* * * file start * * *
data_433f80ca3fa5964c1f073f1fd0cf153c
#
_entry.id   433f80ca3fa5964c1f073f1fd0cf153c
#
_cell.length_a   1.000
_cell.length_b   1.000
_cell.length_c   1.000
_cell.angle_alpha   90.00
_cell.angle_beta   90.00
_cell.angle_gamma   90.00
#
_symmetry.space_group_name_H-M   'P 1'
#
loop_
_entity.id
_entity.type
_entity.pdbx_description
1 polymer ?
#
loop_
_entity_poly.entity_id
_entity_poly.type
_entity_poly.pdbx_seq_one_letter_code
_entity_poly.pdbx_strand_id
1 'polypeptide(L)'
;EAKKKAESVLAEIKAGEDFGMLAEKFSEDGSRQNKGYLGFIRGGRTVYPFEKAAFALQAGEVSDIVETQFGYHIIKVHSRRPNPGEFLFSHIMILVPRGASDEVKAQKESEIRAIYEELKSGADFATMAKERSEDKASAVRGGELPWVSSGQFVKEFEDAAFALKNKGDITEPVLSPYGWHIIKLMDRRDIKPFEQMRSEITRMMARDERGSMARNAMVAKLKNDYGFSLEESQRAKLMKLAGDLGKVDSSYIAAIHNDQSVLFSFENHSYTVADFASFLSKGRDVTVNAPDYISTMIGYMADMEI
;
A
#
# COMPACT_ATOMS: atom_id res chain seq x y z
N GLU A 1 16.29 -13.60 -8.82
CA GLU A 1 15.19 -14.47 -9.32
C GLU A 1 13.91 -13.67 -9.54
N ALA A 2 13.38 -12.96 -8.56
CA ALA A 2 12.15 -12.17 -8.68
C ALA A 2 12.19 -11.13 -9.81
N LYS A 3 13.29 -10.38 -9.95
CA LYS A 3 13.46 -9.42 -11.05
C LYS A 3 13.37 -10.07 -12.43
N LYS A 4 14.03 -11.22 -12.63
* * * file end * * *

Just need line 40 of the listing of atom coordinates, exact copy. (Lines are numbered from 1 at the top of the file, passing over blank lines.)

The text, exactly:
N LYS A 4 14.03 -11.22 -12.63